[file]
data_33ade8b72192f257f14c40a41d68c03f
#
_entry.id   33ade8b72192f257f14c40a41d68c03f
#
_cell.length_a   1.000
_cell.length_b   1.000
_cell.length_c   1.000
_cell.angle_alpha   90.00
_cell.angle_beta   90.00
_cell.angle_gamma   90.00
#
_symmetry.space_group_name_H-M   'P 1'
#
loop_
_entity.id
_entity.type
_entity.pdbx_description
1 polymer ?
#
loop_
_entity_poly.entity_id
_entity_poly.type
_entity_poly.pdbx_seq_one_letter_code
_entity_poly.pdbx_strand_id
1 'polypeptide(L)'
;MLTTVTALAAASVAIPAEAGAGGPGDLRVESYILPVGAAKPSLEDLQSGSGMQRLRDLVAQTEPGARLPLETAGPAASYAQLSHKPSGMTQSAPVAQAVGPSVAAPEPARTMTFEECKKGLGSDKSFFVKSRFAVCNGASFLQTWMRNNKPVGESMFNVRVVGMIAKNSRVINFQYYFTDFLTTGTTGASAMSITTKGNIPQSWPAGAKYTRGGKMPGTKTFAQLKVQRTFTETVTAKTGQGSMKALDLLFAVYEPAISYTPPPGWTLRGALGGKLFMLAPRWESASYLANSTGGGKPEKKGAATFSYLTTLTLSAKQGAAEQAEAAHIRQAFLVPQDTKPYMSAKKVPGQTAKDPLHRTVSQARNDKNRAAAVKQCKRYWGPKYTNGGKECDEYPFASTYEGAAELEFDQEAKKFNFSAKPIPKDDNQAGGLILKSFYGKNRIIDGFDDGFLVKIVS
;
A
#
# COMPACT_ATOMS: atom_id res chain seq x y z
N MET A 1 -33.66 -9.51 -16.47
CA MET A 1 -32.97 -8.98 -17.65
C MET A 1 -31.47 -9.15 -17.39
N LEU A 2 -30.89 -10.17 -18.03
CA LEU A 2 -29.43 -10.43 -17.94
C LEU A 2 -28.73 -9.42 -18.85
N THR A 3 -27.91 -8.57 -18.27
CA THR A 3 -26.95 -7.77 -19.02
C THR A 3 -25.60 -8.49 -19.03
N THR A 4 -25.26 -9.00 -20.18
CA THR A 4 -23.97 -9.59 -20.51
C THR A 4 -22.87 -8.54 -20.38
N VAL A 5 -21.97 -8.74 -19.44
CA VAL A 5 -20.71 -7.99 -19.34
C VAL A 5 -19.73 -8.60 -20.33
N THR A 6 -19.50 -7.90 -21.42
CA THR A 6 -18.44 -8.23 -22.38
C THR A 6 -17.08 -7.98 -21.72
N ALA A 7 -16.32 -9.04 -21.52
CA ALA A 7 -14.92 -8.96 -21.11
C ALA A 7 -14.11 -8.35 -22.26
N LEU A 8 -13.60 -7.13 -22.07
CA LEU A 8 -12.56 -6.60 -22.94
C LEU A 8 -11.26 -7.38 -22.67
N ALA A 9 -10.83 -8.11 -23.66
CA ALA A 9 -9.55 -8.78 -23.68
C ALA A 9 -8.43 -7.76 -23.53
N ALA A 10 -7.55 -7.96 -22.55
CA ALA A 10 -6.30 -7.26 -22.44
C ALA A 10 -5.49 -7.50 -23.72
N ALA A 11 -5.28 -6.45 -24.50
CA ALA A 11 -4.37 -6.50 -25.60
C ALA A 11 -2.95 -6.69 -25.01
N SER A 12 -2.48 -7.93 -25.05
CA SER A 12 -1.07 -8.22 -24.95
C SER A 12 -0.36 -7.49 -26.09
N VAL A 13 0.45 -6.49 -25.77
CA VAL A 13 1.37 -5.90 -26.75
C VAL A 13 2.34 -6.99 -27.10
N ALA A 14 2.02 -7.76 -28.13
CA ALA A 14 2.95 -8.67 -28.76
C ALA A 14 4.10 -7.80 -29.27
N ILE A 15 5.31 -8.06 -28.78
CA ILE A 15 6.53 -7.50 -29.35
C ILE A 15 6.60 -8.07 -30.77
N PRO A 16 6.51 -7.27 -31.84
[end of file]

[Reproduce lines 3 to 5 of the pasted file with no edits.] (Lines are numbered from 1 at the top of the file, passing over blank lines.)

_entry.id   33ade8b72192f257f14c40a41d68c03f
#
_cell.length_a   1.000